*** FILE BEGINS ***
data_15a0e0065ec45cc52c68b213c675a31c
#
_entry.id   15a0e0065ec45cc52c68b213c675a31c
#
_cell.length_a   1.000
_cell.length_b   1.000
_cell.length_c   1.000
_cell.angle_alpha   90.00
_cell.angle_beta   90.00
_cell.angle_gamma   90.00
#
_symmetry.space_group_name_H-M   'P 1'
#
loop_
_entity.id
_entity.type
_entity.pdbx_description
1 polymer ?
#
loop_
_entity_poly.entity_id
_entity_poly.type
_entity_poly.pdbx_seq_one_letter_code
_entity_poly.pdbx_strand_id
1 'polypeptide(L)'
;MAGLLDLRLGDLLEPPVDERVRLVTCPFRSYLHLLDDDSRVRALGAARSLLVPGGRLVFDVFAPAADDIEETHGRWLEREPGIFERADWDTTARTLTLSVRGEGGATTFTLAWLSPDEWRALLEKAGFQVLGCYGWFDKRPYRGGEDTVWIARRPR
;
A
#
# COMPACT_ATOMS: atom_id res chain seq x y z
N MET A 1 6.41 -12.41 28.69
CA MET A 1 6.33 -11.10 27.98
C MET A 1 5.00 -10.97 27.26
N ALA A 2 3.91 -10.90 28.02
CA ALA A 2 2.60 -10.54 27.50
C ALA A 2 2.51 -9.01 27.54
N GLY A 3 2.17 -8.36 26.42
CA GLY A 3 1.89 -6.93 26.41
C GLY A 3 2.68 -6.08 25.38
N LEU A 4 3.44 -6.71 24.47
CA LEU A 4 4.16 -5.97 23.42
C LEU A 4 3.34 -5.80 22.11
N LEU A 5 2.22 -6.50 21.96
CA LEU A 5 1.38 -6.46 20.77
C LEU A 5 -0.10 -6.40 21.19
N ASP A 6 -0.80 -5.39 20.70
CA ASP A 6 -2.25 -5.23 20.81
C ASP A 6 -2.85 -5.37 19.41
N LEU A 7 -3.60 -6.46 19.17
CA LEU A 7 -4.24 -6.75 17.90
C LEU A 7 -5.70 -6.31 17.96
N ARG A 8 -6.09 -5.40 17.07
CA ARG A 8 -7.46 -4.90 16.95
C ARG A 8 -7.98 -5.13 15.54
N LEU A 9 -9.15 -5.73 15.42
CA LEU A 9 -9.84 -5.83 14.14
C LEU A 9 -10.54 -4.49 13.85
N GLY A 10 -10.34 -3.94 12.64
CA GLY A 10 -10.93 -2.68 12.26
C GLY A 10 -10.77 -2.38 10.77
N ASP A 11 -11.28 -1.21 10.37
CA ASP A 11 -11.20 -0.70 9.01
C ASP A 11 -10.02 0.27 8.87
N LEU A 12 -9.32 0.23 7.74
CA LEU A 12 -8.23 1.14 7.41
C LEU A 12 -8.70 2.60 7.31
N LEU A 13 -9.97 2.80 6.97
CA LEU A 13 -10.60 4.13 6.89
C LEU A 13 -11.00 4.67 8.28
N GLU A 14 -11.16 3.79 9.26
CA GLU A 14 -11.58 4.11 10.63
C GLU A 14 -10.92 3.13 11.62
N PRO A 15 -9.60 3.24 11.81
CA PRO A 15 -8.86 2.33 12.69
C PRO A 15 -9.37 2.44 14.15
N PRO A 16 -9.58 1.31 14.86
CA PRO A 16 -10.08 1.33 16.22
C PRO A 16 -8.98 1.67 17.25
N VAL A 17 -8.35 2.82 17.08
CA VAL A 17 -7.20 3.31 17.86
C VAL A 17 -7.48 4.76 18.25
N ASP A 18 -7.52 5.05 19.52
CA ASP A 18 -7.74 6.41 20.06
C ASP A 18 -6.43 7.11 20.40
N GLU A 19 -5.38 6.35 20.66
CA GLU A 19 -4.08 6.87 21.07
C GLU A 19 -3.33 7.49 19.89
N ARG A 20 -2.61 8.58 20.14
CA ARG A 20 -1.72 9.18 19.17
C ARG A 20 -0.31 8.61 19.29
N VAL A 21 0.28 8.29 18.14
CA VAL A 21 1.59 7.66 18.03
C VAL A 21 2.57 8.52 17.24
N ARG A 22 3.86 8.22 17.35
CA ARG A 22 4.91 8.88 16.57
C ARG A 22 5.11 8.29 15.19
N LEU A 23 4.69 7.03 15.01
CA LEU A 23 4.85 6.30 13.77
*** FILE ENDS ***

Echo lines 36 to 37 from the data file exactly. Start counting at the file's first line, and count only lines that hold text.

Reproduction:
C ALA A 2 2.51 -9.01 27.54
N GLY A 3 2.17 -8.36 26.42